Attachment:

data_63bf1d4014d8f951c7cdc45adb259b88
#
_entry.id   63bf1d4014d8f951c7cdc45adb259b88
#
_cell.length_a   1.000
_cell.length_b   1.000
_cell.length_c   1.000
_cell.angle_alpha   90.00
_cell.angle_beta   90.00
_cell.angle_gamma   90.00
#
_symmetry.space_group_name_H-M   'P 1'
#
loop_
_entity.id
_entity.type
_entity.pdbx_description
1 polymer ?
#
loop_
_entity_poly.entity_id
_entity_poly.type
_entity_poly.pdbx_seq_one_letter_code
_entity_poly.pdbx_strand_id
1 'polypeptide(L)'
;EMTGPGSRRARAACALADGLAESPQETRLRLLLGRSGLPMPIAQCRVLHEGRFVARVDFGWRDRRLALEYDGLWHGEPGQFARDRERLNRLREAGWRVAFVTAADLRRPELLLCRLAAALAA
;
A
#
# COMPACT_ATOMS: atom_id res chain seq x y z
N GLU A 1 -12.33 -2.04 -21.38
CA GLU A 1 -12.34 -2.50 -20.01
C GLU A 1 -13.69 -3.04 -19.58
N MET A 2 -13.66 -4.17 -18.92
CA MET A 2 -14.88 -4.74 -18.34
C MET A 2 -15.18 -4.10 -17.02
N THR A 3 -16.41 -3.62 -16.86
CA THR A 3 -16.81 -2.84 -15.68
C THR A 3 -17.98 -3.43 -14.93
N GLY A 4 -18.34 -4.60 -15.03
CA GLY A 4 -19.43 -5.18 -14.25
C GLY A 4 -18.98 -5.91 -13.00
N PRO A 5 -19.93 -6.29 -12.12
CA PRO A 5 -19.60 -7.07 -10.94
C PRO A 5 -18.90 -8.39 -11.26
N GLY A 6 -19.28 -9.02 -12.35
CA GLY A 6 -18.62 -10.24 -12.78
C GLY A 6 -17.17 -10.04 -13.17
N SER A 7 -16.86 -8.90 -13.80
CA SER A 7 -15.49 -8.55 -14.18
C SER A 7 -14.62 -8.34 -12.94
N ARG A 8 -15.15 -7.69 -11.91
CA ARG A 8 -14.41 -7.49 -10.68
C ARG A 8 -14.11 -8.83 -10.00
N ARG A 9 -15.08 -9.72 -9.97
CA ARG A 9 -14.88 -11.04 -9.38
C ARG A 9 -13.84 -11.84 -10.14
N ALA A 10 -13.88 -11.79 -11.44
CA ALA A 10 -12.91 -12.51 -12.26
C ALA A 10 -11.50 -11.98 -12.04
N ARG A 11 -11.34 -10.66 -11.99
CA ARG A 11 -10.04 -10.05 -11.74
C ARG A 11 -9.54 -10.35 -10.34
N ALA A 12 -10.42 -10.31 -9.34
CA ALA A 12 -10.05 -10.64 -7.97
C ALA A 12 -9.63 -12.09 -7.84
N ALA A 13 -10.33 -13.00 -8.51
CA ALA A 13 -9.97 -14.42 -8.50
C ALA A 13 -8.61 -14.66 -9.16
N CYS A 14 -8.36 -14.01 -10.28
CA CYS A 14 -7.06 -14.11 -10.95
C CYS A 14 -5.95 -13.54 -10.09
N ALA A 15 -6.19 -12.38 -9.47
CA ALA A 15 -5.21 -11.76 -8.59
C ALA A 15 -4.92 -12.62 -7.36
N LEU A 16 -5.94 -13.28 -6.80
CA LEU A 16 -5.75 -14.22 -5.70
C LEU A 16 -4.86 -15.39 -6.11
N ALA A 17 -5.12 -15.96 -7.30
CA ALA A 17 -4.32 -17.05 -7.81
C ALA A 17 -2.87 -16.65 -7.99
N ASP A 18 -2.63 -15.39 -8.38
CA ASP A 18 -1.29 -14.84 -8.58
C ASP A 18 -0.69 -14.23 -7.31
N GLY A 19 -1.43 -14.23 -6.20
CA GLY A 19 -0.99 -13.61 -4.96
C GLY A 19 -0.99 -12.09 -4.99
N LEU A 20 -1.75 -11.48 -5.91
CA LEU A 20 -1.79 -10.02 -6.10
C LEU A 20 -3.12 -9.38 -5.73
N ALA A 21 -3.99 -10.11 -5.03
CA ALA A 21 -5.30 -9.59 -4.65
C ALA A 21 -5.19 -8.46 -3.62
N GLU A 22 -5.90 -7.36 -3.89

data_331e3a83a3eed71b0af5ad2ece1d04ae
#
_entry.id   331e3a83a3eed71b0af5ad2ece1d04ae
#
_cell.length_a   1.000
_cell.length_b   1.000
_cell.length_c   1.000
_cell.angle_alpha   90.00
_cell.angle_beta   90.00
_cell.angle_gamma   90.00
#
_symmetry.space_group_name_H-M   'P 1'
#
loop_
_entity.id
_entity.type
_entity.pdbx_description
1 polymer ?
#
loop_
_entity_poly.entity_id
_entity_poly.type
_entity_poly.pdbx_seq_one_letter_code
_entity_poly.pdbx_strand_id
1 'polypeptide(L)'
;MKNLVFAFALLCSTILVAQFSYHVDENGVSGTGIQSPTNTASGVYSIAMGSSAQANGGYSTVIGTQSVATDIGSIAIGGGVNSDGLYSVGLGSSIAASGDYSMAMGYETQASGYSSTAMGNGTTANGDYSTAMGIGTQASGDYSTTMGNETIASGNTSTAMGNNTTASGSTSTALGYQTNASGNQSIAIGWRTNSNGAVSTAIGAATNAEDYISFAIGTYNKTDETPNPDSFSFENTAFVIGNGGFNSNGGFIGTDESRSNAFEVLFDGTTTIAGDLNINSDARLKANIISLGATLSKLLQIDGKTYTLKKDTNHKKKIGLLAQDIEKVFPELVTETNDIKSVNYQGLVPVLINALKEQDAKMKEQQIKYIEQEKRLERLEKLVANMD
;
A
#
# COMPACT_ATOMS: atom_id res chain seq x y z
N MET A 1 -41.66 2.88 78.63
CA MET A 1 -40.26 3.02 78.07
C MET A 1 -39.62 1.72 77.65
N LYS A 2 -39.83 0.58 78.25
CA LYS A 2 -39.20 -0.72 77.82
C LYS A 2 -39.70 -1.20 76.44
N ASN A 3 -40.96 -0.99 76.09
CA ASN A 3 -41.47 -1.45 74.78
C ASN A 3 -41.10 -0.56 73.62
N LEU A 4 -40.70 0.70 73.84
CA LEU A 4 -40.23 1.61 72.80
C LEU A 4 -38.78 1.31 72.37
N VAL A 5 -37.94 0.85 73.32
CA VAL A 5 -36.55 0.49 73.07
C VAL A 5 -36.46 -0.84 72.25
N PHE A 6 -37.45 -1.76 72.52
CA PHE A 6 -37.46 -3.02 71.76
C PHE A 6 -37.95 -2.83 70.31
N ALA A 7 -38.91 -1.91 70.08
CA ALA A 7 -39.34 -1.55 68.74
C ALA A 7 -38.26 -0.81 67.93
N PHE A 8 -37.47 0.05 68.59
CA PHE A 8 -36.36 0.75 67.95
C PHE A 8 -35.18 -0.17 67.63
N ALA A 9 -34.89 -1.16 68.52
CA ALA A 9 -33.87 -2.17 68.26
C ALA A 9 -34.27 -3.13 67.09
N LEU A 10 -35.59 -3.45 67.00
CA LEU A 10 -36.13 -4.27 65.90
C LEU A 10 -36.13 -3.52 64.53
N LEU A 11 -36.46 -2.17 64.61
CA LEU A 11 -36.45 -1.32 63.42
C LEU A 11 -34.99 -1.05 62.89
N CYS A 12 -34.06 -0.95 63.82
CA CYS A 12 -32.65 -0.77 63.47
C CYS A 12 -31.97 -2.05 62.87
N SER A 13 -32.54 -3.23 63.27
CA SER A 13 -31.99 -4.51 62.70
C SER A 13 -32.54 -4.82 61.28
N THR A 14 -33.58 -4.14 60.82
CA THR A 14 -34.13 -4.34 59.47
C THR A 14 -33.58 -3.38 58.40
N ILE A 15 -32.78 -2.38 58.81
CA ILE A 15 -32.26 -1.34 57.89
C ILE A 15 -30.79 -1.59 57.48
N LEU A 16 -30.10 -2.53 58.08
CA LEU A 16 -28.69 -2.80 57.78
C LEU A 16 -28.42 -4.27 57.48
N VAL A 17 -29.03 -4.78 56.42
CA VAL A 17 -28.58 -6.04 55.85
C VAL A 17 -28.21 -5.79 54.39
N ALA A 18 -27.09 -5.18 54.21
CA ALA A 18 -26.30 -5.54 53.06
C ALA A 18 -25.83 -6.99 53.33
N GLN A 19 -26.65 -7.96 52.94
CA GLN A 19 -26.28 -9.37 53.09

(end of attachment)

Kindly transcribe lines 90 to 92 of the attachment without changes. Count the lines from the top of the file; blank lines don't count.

C LEU A 20 -3.12 -9.38 -5.73
N ALA A 21 -3.99 -10.11 -5.03
CA ALA A 21 -5.30 -9.59 -4.65